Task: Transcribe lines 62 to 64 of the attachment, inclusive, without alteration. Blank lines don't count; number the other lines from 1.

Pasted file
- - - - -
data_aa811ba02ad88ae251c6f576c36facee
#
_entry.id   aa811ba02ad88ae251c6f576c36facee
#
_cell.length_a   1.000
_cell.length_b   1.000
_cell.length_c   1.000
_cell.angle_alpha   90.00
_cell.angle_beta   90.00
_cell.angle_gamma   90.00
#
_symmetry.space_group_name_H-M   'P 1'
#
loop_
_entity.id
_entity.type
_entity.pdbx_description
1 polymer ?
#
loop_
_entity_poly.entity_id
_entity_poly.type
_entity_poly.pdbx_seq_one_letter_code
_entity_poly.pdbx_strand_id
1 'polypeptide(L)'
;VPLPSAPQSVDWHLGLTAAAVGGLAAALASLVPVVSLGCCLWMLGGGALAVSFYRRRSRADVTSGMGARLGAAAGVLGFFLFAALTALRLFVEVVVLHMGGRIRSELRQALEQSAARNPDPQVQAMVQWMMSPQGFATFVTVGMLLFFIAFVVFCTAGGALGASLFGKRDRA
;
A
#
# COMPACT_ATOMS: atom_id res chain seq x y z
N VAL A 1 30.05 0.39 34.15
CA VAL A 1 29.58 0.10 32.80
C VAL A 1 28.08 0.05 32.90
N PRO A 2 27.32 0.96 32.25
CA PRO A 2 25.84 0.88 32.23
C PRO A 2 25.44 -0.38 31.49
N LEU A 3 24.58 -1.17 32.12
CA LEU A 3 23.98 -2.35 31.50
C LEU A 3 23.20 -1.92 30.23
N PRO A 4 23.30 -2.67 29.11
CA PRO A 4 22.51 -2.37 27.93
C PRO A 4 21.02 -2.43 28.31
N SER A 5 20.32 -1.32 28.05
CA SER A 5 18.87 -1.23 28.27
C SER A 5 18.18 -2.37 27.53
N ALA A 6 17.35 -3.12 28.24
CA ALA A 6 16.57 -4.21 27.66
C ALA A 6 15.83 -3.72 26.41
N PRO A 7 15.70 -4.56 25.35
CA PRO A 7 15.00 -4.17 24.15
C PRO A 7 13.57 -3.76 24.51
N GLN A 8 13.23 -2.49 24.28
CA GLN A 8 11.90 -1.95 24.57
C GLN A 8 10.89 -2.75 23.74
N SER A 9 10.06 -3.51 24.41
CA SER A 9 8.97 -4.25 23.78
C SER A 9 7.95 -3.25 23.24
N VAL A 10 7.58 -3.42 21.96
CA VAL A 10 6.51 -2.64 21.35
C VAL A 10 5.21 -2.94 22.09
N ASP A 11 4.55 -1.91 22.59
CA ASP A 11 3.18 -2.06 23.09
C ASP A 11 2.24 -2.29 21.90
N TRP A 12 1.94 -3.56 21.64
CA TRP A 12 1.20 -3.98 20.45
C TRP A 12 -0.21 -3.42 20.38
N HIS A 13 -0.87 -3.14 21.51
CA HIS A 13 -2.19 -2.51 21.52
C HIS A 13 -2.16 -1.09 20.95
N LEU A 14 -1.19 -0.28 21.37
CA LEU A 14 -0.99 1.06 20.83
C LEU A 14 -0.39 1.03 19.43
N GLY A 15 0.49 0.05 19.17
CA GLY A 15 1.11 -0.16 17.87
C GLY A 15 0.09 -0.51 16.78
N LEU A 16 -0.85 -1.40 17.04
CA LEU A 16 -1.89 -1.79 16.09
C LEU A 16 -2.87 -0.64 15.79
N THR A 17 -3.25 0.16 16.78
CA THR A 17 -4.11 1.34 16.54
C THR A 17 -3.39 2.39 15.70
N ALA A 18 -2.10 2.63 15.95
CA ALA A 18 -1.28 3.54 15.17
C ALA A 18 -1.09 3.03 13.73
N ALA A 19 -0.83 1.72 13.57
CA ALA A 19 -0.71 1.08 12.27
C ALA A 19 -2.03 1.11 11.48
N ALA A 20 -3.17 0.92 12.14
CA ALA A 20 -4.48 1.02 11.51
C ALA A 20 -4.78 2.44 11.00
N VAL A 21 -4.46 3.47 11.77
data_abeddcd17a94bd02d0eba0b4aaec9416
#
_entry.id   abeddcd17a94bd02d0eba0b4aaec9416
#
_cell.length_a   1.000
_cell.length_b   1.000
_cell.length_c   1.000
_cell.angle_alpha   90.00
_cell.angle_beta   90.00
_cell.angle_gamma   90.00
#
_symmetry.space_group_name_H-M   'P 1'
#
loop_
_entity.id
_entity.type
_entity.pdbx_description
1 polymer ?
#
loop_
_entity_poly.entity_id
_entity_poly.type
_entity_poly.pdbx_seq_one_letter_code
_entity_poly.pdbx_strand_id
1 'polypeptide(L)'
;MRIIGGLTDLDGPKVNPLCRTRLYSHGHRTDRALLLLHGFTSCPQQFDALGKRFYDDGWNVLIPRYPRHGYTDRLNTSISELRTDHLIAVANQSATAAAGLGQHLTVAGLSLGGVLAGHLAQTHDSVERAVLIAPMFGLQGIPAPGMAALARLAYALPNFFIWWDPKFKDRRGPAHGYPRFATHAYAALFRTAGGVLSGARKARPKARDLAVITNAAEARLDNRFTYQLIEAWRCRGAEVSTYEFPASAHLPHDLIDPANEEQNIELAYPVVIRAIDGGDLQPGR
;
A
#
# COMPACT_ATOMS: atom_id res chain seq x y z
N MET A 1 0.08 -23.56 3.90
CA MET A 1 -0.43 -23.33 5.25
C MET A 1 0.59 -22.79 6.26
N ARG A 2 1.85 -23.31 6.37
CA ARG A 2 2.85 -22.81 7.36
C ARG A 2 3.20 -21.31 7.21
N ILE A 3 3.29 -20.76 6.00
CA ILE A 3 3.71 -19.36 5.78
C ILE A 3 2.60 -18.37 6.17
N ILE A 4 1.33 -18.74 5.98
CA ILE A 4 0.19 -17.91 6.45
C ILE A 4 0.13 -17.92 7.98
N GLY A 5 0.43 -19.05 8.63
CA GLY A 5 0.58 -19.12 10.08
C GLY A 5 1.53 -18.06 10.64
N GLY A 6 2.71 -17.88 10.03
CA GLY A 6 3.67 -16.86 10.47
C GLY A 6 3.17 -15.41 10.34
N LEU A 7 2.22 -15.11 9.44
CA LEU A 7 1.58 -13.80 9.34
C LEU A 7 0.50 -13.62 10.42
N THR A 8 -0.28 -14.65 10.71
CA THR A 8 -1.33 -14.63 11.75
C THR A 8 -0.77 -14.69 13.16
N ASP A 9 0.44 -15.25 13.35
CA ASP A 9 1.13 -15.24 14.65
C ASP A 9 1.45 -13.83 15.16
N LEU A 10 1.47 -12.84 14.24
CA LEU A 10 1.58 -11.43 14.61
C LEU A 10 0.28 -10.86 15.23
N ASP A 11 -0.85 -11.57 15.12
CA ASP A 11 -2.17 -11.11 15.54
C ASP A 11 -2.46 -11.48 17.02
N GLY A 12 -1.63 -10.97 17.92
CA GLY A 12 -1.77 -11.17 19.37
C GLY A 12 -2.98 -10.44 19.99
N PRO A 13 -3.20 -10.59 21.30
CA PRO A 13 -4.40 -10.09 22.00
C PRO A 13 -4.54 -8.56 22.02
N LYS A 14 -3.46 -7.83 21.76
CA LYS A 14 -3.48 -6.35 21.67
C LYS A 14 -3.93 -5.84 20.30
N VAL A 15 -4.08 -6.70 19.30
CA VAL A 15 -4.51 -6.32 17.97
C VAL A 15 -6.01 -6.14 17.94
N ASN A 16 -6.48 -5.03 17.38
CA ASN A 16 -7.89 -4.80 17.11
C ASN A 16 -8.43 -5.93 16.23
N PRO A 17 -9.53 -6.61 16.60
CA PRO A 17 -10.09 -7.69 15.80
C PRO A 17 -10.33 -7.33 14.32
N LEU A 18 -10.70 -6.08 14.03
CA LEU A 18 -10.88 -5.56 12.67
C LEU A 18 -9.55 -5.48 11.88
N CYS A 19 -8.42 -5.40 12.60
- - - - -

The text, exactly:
CA ASP A 11 3.18 -2.06 23.09
C ASP A 11 2.24 -2.29 21.90
N TRP A 12 1.94 -3.56 21.64